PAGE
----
Consider the newly released Heritage Foundation report sharply criticizing the fiscal impact of the proposed immigration reform legislation currently being considered by Congress. For a couple of days the focus had been on the green eyeshades issue of whether the multi-trillion-dollar claims had improperly failed to include dynamic scoring in their underlying econometric model. But then the debate suddenly took an explosively controversial turn when the media discovered that co-author Jason Richwine possessed a long paper-trail of highly heretical racial views, especially with regards to IQ matters.
Racial differences constitute the intellectual pornography of our American elites, and The New York Times, The Washington Post, and a host of web journalists are now eagerly covering this prurient debate, which seems likely to overshadow any analysis of the original 92-page report itself. Most mainstream conservative pundits have been sharply critical of Richwine, but a few associated with the VDare webzine, such as Steve Sailer and John Derbyshire, have risen to his strong defense. Read More…
The early reaction to my “American Pravda” article has been quite encouraging, with the piece attracting more traffic during its first week than nearly any of my others and with several websites discussing, excerpting, or even republishing it. Furthermore, the average time spent on the page by readers steadily rose to nearly a full hour as the days went by, seeming to indicate that visitors were carefully absorbing and digesting my material rather than merely flitting away after a casual glance or two. Tens of thousands of individuals have now apparently read part or all of my arguments, though whether they will have any lasting impact is difficult to say.
After all, we live in the Age of Television, when the images we see on the small screen—or its cinematic big brother—define our known world with far greater force than does the printed word or sometimes even the direct evidence of our own senses. Television may not be reality, but for all too many Americans, Reality is often Television.
Consider one of the most copiously sourced of the unreported scandals that I described, namely the long Vietnam POW cover-up so exhaustively documented by Pulitzer Prize-winner Sydney Schanberg. The evidence is overwhelming, the supporters include individuals of the highest credibility, and the governmental denials have largely been perfunctory. But since the story has not been widely featured on popular cable news chat shows, the events remain almost entirely “unreal” to the vast majority of today’s American journalists and the public they purport to inform. Read More…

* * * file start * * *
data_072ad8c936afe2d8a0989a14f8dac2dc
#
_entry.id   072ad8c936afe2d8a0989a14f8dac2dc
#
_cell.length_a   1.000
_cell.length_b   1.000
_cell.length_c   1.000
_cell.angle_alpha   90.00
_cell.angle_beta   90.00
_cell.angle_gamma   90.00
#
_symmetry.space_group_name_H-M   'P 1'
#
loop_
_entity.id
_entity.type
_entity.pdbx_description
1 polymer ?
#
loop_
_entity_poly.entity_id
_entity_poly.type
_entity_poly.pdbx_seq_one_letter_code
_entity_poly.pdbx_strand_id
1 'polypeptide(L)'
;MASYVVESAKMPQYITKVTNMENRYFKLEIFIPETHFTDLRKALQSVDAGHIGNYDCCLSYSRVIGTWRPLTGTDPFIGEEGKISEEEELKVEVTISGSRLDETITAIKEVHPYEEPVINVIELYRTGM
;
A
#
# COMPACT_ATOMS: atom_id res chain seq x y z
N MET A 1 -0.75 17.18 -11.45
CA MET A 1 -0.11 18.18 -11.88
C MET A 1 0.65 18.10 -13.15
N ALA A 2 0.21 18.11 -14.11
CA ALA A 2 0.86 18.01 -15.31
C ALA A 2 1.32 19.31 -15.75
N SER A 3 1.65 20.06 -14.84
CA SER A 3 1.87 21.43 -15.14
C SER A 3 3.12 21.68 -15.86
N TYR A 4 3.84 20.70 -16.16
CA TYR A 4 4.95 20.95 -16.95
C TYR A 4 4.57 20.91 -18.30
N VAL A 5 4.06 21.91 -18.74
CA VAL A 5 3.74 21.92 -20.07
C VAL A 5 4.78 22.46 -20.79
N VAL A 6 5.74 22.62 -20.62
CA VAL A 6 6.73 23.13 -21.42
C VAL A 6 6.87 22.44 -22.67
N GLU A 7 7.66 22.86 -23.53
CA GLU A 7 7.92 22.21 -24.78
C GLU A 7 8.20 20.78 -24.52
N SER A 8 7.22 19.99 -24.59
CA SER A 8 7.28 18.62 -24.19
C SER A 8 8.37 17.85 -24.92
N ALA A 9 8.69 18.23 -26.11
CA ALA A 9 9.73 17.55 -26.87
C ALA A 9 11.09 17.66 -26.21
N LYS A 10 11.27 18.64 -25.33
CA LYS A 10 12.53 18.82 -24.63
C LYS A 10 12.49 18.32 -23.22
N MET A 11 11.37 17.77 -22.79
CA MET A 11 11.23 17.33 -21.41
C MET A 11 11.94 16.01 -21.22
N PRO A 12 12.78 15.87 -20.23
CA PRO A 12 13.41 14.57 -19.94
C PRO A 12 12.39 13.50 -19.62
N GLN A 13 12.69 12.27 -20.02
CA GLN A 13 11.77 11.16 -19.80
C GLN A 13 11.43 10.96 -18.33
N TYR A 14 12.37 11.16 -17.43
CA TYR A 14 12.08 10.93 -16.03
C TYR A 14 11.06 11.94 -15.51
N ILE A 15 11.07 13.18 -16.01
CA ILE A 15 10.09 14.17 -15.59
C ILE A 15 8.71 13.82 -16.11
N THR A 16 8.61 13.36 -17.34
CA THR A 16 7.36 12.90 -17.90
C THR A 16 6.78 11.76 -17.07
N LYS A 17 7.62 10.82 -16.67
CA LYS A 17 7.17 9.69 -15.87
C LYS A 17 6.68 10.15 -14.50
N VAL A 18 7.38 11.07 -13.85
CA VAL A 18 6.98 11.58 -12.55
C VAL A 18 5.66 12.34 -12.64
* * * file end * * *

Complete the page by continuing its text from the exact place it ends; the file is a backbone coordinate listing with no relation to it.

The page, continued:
The notion of a Gay Germ—homosexuality transmitted as some sort of infection—probably horrifies many mainstream intellectuals unfamiliar with the details of modern evolutionary biology. Therefore, it is perhaps unsurprising that my recent column discussing that subject quickly provoked a striking example of Internet censorship. But the circumstances were different than people might naively expect.
Most of the responses to my analysis were quite reasonable and respectful. Anthropologist Peter Frost published a column questioning some of my arguments, which generated an extended comment thread. George Mason University’s Genetic Literacy Project also provided a brief summary and link.
However, a target of my critique had been Dr. Gregory Cochran, a leading Gay Germ advocate, who had recently ridiculed the intelligence of my old professor E.O. Wilson for remarks supporting the contrary Gay Gene hypothesis. I merely pointed out that to the extent powerful selective pressures would have weeded out any hypothetical Gay Gene, exactly those same selective pressures would have tended to remove susceptibility to a Gay Germ as well, so that to a considerable extent the two theories suffered from similar theoretical weaknesses and were not so obviously distinct.